As a Jew committed to trying to uphold Torah values, I believe that God planted this energy in us not only as a survival tool, but to carry out His commandments to live ethically, morally and spiritually. It’s not an easy task. We have 613 commandments, and they are very detailed: We must ensure that we have accurate weights and measures in our businesses; that we lend to a fellow Jew in need without taking any interest; that we not only refrain from speaking any gossip, but that we refrain even from harboring thoughts of resentment or revenge against another. It’s a tall order. God, of course, knew that, so He made sure to also remind us not to lose sight of the essentials: “Do what is upright and good” (Deut. 6:18).

    When I first explored traditional Judaism, I was intimidated by the enormity of the job of becoming a great Jew. At first I thought, This is impossible! Why isn’t it enough to just be a decent person, to be kind, and to tip fairly? The problem is, human beings are very clever at rationalizing our behavior. Having a standard to aspire to not only shows us where we are now, but where we might go.
    Twenty years after I began my life as a Jew committed to spiritual growth, I fall very short of the mark, but I am undoubtedly a better person for the challenge. And in a world that is now paying the price for its reverence of material wealth, Torah has always taught that the only riches worth pursuing are spiritual, not material. Today, too many Jews – even those who are committed to Jewish teachings – lose sight of that. The problem is, they still have that Jewish drive to succeed. If they apply it toward the wrong purpose, the results can be calamitous.

    How ironic that just two weeks before the Bernard Madoff case exploded into the news, two other Jews also made world headlines for completely opposite reasons. Rabbi Gavriel and Rivka Holtzberg, neither of them yet 30, parents of a 2-year-old and expecting another child, were gunned down by Islamic terrorists in the Chabad House they managed in Mumbai, India. Unlike Madoff, the Holtzbergs cared nothing for material gain. In fact, they ensured that the guest quarters of their Chabad House were comfortably appointed with nice furniture and new paint, while their own private living quarters upstairs were at best bare bones. The Holtzbergs personified the best of our people: committed to spiritual growth, self-sacrificing, filled with kindness, and on a mission to provide Jewish spiritual and physical sustenance and friendship to Jews traveling in Mumbai. They were killed simply because they were Jews.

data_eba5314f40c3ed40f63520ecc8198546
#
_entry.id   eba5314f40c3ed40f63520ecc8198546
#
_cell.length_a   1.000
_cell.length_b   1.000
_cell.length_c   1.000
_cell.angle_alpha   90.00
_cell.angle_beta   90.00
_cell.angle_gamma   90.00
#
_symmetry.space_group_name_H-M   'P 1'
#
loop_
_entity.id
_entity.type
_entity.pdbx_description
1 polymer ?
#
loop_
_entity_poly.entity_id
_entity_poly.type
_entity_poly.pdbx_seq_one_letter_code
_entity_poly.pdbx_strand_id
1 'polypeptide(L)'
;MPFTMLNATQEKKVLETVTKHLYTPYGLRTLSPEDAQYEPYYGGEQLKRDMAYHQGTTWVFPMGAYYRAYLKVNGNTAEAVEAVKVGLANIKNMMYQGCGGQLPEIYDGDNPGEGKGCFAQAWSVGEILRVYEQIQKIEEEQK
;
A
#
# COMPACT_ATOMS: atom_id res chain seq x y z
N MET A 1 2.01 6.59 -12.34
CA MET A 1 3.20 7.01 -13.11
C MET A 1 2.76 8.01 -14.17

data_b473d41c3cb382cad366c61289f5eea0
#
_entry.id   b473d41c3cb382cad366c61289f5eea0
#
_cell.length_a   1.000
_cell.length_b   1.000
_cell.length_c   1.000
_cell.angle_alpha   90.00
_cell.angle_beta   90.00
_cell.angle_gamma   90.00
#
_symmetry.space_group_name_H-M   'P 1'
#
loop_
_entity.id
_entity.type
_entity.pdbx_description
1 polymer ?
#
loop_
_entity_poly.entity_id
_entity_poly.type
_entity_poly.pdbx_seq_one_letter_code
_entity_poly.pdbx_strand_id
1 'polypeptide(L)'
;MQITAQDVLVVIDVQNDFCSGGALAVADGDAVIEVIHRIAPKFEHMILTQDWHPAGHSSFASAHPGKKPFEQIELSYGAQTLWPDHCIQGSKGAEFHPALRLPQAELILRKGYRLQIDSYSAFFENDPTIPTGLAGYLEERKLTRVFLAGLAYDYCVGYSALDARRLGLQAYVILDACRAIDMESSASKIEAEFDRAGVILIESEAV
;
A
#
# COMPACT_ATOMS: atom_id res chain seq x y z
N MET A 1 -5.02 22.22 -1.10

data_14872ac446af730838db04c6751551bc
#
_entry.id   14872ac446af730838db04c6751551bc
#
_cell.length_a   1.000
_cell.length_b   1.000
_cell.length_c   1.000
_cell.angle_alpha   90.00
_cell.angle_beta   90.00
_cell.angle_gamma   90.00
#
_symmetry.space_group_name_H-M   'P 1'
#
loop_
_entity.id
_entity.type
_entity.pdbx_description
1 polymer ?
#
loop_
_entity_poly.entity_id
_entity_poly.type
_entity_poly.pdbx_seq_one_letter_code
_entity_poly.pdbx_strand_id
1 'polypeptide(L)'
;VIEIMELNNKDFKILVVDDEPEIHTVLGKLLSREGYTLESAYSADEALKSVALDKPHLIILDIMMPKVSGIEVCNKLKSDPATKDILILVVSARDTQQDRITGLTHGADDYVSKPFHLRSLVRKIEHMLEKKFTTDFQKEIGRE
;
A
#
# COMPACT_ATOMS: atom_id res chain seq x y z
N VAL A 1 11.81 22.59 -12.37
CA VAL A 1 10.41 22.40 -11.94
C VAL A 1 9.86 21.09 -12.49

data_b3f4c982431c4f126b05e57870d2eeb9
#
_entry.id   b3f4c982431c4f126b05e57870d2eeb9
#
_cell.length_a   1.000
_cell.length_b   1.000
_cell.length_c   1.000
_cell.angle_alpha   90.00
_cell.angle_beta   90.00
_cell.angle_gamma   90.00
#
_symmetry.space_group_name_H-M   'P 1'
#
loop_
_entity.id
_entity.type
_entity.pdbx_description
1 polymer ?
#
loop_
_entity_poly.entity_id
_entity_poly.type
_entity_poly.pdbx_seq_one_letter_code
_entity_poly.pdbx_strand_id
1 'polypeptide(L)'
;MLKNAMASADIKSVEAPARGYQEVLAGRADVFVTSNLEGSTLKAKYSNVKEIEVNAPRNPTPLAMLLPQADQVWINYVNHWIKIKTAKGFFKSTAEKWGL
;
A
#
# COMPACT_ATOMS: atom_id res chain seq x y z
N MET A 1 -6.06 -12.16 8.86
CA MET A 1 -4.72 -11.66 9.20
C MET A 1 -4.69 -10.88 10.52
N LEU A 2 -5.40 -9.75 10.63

Bernard Madoff perverted the drive that God gave him to do good and caused catastrophic damage in the world as a result. But while the case of Bernard Madoff pains me and so many other Jews, we can also take heart at the far more common example set by Gavriel and Rivka Holtzberg, who perished spiritual millionaires.
     
    Judy Gruen’s latest book is The Women’s Daily Irony Supplement. Read more of her work on www.judygruen.com.